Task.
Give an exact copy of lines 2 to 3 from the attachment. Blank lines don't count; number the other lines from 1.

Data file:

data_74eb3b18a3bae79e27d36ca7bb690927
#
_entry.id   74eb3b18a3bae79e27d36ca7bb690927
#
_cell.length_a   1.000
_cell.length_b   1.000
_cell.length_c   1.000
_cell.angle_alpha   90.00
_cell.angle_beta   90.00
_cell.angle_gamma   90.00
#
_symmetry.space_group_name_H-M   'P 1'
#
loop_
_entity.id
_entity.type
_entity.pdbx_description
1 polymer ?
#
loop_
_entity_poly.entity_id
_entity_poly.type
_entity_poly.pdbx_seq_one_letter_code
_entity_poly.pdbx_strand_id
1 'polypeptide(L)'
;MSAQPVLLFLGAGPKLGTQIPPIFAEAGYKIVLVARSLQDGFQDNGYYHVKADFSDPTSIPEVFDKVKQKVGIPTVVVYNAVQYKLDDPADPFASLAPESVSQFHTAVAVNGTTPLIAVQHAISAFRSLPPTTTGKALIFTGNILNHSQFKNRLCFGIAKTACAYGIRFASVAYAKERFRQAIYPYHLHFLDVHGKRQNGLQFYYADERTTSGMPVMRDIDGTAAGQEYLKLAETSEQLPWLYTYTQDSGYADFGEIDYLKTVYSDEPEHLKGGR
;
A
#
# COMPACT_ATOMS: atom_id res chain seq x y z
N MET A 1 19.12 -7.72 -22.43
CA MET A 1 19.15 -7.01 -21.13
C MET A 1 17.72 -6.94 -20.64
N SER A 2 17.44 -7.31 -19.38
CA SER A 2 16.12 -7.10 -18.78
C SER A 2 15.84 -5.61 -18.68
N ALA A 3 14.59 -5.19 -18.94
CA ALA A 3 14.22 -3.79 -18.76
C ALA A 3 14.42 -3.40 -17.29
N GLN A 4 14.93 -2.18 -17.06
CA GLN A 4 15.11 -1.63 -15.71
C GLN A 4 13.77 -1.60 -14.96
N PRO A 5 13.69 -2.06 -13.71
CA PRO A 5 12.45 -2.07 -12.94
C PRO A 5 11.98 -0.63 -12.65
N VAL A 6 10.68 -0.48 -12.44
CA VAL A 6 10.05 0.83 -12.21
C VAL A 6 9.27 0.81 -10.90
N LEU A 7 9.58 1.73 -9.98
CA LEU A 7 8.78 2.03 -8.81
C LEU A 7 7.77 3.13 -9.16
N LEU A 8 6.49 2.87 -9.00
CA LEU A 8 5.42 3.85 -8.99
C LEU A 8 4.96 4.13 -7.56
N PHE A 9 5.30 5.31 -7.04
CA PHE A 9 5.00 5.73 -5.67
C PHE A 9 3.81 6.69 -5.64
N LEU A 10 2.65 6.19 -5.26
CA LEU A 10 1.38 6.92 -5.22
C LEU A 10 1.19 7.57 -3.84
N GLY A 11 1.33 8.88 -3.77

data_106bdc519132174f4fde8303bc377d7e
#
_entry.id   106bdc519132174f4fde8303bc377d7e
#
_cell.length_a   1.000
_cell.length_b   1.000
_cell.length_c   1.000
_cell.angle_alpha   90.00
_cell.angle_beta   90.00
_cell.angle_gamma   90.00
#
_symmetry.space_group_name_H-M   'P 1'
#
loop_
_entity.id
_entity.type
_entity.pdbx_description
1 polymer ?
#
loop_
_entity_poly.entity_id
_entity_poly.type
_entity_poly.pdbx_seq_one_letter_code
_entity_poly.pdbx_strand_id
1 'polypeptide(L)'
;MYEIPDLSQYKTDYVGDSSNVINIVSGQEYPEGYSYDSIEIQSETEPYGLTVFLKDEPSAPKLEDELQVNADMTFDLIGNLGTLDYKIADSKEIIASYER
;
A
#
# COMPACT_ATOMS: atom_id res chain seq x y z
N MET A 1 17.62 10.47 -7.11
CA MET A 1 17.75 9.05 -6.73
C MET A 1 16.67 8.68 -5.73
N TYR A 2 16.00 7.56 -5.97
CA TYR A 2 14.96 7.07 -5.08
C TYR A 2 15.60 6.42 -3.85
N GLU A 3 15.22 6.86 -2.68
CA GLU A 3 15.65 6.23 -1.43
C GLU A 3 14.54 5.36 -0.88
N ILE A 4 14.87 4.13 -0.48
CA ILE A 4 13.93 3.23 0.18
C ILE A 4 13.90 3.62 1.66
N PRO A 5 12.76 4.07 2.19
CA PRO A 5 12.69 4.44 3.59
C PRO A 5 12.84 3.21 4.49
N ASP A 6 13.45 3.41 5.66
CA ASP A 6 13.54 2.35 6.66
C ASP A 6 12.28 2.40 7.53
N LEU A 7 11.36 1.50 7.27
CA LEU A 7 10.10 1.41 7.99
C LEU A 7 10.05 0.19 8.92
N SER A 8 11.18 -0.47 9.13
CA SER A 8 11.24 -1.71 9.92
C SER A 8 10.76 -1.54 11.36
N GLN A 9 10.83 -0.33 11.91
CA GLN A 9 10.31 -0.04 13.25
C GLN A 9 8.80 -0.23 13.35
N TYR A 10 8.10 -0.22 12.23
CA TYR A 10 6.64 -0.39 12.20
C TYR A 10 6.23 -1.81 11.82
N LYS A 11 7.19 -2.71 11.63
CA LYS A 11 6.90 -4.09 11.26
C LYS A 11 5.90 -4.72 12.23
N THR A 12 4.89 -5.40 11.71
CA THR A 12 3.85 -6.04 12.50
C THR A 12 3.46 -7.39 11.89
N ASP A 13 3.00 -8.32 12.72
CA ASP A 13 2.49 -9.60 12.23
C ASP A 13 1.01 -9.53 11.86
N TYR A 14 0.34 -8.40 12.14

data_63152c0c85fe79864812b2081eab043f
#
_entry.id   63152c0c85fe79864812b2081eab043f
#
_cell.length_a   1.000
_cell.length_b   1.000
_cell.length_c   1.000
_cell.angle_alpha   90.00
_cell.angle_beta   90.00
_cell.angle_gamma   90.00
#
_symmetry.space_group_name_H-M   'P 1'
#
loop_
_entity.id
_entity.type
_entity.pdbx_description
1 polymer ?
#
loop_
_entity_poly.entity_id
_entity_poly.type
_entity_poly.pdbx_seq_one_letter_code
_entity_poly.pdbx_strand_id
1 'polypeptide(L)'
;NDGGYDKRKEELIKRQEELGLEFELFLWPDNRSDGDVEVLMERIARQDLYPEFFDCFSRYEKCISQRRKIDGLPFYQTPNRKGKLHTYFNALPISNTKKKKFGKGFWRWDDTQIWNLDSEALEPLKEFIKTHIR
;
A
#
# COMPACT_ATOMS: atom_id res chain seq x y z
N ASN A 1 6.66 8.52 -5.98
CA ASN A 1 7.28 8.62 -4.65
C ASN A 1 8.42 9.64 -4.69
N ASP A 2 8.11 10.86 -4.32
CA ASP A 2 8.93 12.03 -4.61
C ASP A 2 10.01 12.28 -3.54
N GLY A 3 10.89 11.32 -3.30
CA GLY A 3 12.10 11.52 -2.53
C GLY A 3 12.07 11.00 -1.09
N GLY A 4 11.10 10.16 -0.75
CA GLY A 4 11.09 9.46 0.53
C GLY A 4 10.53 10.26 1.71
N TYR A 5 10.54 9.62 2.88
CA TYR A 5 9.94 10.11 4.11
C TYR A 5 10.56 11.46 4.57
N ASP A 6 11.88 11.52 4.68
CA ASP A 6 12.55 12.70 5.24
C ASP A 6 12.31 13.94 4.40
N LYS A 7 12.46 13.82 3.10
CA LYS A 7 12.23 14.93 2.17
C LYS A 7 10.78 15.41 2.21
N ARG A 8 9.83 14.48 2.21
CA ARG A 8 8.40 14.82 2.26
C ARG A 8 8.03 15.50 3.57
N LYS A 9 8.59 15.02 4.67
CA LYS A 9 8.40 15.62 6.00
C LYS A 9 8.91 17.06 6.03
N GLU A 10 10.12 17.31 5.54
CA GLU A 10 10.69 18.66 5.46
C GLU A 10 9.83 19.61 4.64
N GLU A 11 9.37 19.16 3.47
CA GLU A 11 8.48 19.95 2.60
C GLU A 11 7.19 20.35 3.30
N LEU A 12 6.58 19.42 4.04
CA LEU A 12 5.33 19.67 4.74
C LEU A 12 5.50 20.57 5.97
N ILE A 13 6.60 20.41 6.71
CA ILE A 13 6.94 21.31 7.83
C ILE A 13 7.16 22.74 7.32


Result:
#
_entry.id   74eb3b18a3bae79e27d36ca7bb690927